Malcolm Dawson writes……….it’s years since I’ve been to Vale Park, the last time being in 1998 when we won 2-0 thanks to an own goal and one from St Niall of the Disco Pants but for those of you going this coming weekend, see if you can find the Staffordshire Oatcake take away shop, which I seem to remember was just up the hill a bit from the ground and if it’s open on a Sunday I can recommend the bacon and cheese version to non veggies.
Pete Sixsmith of course, has been there a few times and in the latest of his reminiscences about the homes of our future opponents, he takes us back to the day that S Express topped the UK charts, Canadian Celine Dion represented Switzerland in the Eurovision Song Contest and won and Sunderland AFC were set fair for promotion as he ticked off another ground.
TFTEISYG PORT VALE
It’s in Burslem. It’s not in Stoke. It’s not in Hanley (although it was between 1913 and 1950) and it’s not in Longton or Fenton or Tunstall. These are the Six Towns that make up The County Borough of Stoke-on-Trent, formed in 1910 to unite the competing towns into one and promote The Potteries as a single entity.
Stoke is the UK’s only polycentric city although there have been attempts to create Leeds-Bradford and Newcastle/Gateshead but Bradfordians and those who live in The ‘Heed have not succumbed to the charms of their self-styled elders and betters.
Although it is now subsumed into “Stoke”, Burslem has a clear fingerprint on British society.
Josiah Wedgwood, our most famous manufacturer of pottery came from the town and it was the kilns of Burslem that produced his distinctive pots and plates. I once spent a day in the Potteries museum in Hanley looking at his designs prior to a game at Vale Park (a 1-1 draw in our 95-96 promotion year) in preparation for a scheme of work which bamboozled the OFSTED Inspector who was due when term started.
As well as Wedgwood it has as a native son, the finest chronicler of late Victorian and Edwardian life in Arnold Bennett (no relation to Gary). The author of Anna of The Five Towns and The Old Wivess Tale (one of the greatest novels I have ever read) was born in the town and charted its progress and the beginnings of its decline in his writings. [And my favourite of his is Riceyman Steps – Malcolm Dawson]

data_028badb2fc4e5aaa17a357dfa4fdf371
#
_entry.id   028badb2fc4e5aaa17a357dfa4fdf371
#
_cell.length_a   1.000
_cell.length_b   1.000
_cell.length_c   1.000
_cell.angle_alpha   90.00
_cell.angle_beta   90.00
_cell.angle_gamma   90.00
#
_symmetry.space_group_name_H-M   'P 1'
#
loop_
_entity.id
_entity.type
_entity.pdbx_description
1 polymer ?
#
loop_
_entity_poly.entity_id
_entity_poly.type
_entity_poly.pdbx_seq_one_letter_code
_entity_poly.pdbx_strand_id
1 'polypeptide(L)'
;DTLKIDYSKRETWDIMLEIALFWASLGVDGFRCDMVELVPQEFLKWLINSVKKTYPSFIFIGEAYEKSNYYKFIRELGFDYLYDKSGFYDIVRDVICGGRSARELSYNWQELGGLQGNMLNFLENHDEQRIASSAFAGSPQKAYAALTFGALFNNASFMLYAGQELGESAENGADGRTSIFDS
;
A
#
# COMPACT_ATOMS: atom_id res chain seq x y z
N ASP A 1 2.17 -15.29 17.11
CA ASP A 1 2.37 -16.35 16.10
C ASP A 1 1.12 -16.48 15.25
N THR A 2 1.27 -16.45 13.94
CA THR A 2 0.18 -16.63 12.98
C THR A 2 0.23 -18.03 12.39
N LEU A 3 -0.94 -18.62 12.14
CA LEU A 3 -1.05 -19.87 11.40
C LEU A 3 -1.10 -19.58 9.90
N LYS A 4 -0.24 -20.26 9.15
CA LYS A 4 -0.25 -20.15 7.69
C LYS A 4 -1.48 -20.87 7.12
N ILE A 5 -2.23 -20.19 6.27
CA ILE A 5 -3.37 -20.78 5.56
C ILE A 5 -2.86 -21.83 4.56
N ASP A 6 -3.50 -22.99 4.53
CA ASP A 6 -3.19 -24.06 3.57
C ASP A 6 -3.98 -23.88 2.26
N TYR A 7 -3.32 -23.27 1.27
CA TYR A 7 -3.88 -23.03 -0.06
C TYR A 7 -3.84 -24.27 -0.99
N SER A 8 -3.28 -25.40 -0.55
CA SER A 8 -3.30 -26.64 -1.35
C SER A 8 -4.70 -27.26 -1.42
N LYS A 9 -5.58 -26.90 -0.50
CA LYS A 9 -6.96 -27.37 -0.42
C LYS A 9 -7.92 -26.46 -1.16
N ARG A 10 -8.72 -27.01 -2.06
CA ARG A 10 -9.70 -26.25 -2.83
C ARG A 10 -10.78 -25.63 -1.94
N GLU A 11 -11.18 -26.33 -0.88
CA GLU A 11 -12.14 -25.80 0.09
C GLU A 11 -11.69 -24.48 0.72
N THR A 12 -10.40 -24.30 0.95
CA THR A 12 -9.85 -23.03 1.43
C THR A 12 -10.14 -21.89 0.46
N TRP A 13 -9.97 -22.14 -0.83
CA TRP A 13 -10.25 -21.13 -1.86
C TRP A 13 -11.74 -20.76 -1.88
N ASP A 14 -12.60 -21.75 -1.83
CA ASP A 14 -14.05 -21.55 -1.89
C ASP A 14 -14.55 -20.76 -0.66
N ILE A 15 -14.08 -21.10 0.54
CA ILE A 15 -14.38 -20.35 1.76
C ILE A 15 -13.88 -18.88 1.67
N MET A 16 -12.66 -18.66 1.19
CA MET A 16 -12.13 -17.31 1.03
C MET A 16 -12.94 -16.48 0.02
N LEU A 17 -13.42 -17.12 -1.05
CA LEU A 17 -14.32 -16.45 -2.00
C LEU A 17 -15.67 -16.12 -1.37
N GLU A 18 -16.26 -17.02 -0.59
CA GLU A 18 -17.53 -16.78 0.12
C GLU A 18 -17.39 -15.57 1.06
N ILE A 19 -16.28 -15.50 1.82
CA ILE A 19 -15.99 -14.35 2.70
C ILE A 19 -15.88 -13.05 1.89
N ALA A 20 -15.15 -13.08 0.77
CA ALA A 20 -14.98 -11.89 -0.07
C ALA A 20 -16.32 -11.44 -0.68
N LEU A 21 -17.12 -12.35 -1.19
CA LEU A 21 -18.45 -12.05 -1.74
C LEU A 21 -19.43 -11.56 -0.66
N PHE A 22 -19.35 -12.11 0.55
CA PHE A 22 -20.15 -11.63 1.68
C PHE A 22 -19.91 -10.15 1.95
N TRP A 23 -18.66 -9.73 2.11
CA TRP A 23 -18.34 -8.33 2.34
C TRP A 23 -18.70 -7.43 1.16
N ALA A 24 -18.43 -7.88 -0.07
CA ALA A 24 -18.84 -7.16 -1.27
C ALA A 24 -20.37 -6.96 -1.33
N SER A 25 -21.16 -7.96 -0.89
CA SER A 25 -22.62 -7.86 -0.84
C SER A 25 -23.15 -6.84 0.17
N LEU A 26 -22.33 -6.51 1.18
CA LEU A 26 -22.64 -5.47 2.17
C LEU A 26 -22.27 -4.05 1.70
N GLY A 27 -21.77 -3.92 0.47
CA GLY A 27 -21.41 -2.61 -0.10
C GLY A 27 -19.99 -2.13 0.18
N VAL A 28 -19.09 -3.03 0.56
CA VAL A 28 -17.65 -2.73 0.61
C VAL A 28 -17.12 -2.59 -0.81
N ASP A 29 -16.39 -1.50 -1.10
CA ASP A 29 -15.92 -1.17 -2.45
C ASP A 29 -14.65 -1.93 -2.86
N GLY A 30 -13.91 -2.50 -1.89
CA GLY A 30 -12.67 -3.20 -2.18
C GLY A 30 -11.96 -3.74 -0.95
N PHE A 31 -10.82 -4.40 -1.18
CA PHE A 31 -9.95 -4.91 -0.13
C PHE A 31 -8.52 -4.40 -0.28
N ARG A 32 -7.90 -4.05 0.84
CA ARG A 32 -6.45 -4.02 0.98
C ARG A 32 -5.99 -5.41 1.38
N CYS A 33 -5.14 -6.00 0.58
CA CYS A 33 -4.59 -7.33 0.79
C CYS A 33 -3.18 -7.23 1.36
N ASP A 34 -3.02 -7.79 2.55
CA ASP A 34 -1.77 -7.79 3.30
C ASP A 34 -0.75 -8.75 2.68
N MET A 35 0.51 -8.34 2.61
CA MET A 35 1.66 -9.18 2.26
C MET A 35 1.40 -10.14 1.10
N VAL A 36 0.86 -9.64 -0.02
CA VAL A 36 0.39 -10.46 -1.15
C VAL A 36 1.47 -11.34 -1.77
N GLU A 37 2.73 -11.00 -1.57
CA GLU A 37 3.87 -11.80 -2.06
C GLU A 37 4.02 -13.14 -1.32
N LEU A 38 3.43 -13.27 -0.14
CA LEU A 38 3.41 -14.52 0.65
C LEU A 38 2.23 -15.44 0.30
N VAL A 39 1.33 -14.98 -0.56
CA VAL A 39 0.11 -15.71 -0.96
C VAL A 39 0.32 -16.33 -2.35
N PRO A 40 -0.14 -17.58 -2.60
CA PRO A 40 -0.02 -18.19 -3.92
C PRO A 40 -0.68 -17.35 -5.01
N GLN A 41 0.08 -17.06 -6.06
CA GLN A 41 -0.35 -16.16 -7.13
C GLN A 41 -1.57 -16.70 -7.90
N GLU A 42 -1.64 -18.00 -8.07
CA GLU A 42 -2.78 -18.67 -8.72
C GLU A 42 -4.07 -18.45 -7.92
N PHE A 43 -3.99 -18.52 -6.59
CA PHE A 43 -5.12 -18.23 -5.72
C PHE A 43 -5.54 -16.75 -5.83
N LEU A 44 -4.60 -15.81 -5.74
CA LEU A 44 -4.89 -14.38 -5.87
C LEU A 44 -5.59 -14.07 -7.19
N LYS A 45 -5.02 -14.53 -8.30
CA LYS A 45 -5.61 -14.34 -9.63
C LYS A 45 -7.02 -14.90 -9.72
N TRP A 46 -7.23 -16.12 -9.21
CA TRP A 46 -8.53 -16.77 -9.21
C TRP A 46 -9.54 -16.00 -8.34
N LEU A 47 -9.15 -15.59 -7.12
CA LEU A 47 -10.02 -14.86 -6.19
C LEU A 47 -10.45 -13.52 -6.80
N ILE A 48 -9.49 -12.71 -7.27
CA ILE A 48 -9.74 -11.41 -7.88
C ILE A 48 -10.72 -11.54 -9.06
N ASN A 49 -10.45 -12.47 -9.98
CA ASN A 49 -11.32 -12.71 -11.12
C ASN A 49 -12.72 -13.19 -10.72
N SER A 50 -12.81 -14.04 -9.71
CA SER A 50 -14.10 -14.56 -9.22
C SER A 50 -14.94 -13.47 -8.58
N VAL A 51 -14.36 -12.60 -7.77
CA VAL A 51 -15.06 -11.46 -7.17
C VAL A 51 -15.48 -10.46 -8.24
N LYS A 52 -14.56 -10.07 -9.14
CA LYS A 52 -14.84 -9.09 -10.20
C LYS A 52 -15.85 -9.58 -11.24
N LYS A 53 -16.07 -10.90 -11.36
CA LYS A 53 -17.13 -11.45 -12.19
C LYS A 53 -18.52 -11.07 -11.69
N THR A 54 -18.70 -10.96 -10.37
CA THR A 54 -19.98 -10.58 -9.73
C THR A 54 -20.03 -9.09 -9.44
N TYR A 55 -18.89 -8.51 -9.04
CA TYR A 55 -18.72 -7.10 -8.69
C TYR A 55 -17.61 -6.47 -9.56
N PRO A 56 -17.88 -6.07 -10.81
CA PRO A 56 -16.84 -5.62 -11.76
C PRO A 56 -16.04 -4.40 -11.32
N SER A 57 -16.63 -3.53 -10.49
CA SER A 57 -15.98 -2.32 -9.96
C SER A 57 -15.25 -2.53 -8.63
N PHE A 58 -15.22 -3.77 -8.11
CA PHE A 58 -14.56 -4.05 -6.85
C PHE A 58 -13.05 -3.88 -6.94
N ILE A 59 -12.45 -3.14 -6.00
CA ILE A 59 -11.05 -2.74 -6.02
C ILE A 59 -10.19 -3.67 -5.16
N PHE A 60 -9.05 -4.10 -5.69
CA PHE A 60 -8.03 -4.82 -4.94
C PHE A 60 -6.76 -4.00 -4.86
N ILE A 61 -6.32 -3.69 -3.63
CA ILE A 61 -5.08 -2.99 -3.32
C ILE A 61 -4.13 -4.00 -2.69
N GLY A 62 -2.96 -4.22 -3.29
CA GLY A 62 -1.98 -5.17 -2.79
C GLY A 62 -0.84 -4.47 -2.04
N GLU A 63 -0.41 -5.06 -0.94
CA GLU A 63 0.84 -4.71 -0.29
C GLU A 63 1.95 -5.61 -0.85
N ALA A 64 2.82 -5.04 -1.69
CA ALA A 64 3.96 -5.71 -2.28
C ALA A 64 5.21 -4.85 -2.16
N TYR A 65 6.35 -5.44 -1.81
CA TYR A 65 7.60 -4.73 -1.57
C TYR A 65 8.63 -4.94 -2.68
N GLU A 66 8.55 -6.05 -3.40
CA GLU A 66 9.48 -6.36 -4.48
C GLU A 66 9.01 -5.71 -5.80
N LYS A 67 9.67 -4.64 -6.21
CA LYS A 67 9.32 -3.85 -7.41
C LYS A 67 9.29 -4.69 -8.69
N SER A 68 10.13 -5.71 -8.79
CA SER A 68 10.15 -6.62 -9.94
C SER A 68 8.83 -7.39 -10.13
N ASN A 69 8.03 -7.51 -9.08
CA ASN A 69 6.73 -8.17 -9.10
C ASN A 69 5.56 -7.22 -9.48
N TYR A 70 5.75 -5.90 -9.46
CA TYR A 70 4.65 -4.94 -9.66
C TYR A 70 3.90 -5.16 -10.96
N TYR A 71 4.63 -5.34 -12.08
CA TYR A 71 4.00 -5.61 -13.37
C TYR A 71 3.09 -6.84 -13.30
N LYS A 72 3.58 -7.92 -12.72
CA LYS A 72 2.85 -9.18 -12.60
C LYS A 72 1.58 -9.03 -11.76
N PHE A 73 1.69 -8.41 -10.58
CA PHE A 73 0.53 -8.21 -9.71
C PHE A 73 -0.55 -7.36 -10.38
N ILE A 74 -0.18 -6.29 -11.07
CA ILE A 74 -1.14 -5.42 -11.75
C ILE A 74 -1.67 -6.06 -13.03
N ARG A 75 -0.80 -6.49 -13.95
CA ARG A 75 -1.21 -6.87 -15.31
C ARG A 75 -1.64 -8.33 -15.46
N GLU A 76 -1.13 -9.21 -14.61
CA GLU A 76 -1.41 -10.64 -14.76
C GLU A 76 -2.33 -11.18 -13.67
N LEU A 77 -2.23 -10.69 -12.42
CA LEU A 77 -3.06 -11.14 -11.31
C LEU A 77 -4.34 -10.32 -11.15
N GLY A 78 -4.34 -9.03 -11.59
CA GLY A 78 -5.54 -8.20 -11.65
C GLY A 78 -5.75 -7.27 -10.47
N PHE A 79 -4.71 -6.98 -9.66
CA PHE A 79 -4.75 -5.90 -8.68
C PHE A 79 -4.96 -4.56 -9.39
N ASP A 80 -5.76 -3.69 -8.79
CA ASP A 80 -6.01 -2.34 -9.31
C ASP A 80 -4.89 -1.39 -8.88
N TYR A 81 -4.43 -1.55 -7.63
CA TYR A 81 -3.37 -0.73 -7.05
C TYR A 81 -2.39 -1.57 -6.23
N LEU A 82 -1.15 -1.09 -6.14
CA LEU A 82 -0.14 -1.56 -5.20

He even wrote about football in The Card, a novel which charted the rise and fall of Edward Henry (Denry) Machin, who (temporarily) cemented his popularity with the good folk of Bursley by purchasing native son Callear –“the greatest centre forward in England” – for struggling Bursley FC.
Vale have been around for a long time. Founded in 1876, they eventually joined the Football League in 1892 when the Second Division was formed. They played at Cobridge, a location situated on the Burslem to Hanley tram line and they took their name from the valley of ports on the Trent and Mersey Canal. Or so it says, meaning there is a Corbridge near Newcastle, Staffordshire as well as a Corbridge near Newcastle, Northumberland.
They left the Football League in 1907 and moved to The Athletic Grounds in Hanley and re-joined in the Great Expansion of 1920 when Divisions Three North and South were formed. The Athletic Grounds were badly damaged in the war and the club were nearly bankrupted when they announced an ambitious plan to build “the Wembley of the North” in Burslem.
Built in a clay pit, it resembled Wembley in that it was inaccessible and stuck in a place where nobody wanted to go. The plans for an 80,000 capacity were scaled down to 40,000 and it opened in 1950. It’s a sign of the times that there was one small main stand with 360 seats and only a small covered terrace at one end. Oh and it poured down on the day the ground opened, a 1-0 win over Newport County in Division Three (South).
The capacity now is 19,052 and it is completely covered with 19,052 smart seats. The only noticeable sign of “the Wembley of the North” is a very wide players’ tunnel and the fact that it takes up a hell of a lot of room.